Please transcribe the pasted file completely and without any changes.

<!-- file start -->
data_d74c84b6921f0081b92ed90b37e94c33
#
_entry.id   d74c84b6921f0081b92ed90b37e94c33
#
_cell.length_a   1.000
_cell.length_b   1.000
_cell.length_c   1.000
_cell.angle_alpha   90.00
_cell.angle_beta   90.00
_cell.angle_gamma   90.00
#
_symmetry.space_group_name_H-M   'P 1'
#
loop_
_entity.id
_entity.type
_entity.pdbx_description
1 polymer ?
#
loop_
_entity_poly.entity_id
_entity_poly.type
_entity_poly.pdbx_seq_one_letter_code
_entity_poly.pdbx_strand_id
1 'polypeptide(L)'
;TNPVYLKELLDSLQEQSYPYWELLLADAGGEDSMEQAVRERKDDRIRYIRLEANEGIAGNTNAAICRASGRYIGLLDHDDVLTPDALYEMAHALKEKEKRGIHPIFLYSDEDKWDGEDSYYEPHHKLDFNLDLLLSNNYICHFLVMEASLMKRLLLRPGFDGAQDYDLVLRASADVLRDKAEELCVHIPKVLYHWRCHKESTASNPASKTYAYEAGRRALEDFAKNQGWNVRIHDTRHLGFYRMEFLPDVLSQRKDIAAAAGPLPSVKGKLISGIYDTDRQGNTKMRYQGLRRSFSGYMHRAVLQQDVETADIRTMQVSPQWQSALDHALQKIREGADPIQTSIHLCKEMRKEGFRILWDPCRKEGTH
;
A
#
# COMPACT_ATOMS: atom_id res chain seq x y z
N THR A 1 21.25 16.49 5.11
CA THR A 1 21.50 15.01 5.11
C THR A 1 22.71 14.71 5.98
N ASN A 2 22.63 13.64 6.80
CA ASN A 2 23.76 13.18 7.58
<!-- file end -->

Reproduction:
data_d74c84b6921f0081b92ed90b37e94c33
#
_entry.id   d74c84b6921f0081b92ed90b37e94c33
#
_cell.length_a   1.000
_cell.length_b   1.000
_cell.length_c   1.000
_cell.angle_alpha   90.00
_cell.angle_beta   90.00
_cell.angle_gamma   90.00
#
_symmetry.space_group_name_H-M   'P 1'
#
loop_
_entity.id
_entity.type
_entity.pdbx_description
1 polymer ?
#
loop_
_entity_poly.entity_id
_entity_poly.type
_entity_poly.pdbx_seq_one_letter_code
_entity_poly.pdbx_strand_id
1 'polypeptide(L)'
;TNPVYLKELLDSLQEQSYPYWELLLADAGGEDSMEQAVRERKDDRIRYIRLEANEGIAGNTNAAICRASGRYIGLLDHDDVLTPDALYEMAHALKEKEKRGIHPIFLYSDEDKWDGEDSYYEPHHKLDFNLDLLLSNNYICHFLVMEASLMKRLLLRPGFDGAQDYDLVLRASADVLRDKAEELCVHIPKVLYHWRCHKESTASNPASKTYAYEAGRRALEDFAKNQGWNVRIHDTRHLGFYRMEFLPDVLSQRKDIAAAAGPLPSVKGKLISGIYDTDRQGNTKMRYQGLRRSFSGYMHRAVLQQDVETADIRTMQVSPQWQSALDHALQKIREGADPIQTSIHLCKEMRKEGFRILWDPCRKEGTH
;
A
#
# COMPACT_ATOMS: atom_id res chain seq x y z
N THR A 1 21.25 16.49 5.11
CA THR A 1 21.50 15.01 5.11
C THR A 1 22.71 14.71 5.98
N ASN A 2 22.63 13.64 6.80
CA ASN A 2 23.76 13.18 7.58